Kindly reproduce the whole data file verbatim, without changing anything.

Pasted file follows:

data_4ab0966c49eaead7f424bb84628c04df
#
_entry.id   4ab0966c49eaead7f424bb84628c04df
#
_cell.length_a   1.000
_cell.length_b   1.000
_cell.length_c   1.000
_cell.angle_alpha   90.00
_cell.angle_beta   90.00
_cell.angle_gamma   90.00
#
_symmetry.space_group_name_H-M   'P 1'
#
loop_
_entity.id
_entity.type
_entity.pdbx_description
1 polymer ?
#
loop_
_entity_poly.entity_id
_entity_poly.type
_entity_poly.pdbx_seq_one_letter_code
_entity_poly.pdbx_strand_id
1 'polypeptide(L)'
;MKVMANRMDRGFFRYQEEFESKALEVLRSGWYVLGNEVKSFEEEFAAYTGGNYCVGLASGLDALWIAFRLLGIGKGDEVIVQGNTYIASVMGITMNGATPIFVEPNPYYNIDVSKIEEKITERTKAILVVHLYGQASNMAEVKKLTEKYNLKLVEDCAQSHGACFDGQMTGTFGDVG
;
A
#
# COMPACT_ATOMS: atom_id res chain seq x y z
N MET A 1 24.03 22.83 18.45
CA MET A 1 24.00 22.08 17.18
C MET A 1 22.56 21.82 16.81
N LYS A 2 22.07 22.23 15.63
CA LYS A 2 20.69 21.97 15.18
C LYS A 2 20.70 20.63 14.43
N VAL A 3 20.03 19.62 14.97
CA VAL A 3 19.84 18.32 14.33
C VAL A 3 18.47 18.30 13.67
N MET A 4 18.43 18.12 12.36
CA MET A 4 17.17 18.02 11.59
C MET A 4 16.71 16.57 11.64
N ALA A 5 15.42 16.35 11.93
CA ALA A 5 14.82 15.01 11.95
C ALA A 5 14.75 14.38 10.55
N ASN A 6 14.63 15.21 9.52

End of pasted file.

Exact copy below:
data_4ab0966c49eaead7f424bb84628c04df
#
_entry.id   4ab0966c49eaead7f424bb84628c04df
#
_cell.length_a   1.000
_cell.length_b   1.000
_cell.length_c   1.000
_cell.angle_alpha   90.00
_cell.angle_beta   90.00
_cell.angle_gamma   90.00
#
_symmetry.space_group_name_H-M   'P 1'
#
loop_
_entity.id
_entity.type
_entity.pdbx_description
1 polymer ?
#
loop_
_entity_poly.entity_id
_entity_poly.type
_entity_poly.pdbx_seq_one_letter_code
_entity_poly.pdbx_strand_id
1 'polypeptide(L)'
;MKVMANRMDRGFFRYQEEFESKALEVLRSGWYVLGNEVKSFEEEFAAYTGGNYCVGLASGLDALWIAFRLLGIGKGDEVIVQGNTYIASVMGITMNGATPIFVEPNPYYNIDVSKIEEKITERTKAILVVHLYGQASNMAEVKKLTEKYNLKLVEDCAQSHGACFDGQMTGTFGDVG
;
A
#
# COMPACT_ATOMS: atom_id res chain seq x y z
N MET A 1 24.03 22.83 18.45
CA MET A 1 24.00 22.08 17.18
C MET A 1 22.56 21.82 16.81
N LYS A 2 22.07 22.23 15.63
CA LYS A 2 20.69 21.97 15.18
C LYS A 2 20.70 20.63 14.43
N VAL A 3 20.03 19.62 14.97
CA VAL A 3 19.84 18.32 14.33
C VAL A 3 18.47 18.30 13.67
N MET A 4 18.43 18.12 12.36
CA MET A 4 17.17 18.02 11.59
C MET A 4 16.71 16.57 11.64
N ALA A 5 15.42 16.35 11.93
CA ALA A 5 14.82 15.01 11.95
C ALA A 5 14.75 14.38 10.55
N ASN A 6 14.63 15.21 9.52